Clean Water Rule survives challenge in Senate

A procedural vote to override President Obama’s veto of a controversial Environmental Protection Agency (EPA) floundered on Thursday.

A federal rule to define which bodies of water fall under the Clean Water Rule was widened to include navigable rivers, lakes and streams which branch into waterways.

The language in the Clean Water Act was finalized in June 2015 and went into effect on August 28, 2015.

Following the Senate’s vote to nullify to rule, the House voted to overturn the measure earlier this year.  President Obama vetoed the bill on January 19, 2016.

Critics, including farmers and some businesses, attacked the EPA’s rule as an obsessive federal power grab which would jeopardize people’s livelihoods and require federal authorization for any transformation of land.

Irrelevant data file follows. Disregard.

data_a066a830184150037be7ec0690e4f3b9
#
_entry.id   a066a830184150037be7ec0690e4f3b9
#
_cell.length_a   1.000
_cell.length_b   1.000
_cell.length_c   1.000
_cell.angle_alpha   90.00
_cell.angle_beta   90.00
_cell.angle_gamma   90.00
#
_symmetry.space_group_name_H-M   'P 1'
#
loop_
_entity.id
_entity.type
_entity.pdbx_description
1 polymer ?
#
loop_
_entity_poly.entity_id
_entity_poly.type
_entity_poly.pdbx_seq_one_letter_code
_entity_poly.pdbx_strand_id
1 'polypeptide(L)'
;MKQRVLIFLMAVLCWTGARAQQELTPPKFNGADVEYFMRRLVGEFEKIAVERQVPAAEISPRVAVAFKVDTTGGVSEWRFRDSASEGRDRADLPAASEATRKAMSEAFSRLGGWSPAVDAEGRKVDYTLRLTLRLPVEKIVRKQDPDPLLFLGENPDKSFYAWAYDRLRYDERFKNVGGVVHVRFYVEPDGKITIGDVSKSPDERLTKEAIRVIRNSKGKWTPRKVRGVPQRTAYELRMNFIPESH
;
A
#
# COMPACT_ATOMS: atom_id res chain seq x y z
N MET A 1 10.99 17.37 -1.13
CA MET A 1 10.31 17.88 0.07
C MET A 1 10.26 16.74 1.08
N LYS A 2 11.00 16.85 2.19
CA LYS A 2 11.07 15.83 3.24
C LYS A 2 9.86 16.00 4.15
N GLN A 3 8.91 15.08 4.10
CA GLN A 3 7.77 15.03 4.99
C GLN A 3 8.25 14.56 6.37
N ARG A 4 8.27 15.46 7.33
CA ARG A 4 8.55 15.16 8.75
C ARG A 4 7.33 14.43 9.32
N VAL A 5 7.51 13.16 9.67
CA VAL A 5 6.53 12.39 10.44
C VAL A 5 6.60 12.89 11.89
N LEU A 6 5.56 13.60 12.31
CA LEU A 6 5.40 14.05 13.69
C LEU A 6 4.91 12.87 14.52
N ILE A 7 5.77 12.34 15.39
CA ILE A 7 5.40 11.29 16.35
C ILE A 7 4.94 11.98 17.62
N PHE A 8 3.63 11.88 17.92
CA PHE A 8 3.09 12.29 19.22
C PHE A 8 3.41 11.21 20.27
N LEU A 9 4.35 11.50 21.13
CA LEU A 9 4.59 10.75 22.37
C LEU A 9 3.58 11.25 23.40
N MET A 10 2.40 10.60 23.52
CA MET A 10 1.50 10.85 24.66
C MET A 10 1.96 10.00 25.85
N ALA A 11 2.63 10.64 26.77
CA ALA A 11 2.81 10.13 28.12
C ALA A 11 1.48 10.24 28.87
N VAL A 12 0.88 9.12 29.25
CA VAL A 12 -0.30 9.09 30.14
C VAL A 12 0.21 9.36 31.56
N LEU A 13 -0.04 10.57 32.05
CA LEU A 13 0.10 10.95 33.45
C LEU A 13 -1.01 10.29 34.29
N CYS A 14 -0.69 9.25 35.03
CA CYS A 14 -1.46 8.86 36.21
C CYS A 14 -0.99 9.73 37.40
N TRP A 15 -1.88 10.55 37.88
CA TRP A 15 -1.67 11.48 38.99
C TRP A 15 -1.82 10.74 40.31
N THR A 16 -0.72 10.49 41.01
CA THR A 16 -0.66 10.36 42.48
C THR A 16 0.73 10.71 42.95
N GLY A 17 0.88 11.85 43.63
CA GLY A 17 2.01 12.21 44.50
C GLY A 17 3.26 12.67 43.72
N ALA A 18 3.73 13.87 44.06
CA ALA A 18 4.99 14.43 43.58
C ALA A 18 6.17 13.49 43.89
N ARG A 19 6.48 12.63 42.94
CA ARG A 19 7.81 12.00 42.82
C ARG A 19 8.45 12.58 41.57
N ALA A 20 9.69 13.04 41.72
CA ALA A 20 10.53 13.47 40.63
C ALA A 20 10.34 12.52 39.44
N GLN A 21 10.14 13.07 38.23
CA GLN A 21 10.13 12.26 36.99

“We all want clean water. That is not disputable.  However, this rule is not about clean water. It is a regulatory power grab that harms our farmers, ranchers, small businesses, manufacturers, and homebuilders,” said Senator Joni Ernst (R-IA).

Senate Democrats countered that the rule offers clarification in response to legal challenges.

“It does not pave new ground,” said Sen. Ben Cardin (D-MD). “It is basically what the stakeholders and the public thought was the law before the Supreme Court cases, which added to the uncertainty.”

The override undertaking failed 52-40 with three Democrats, Heidi Heitkamp (ND), Joe Donnelly (IN) and Joe Manchin (WV), siding with the Republicans.  Susan Collins (ME) was the lone GOP Senate member to vote with Democrats.


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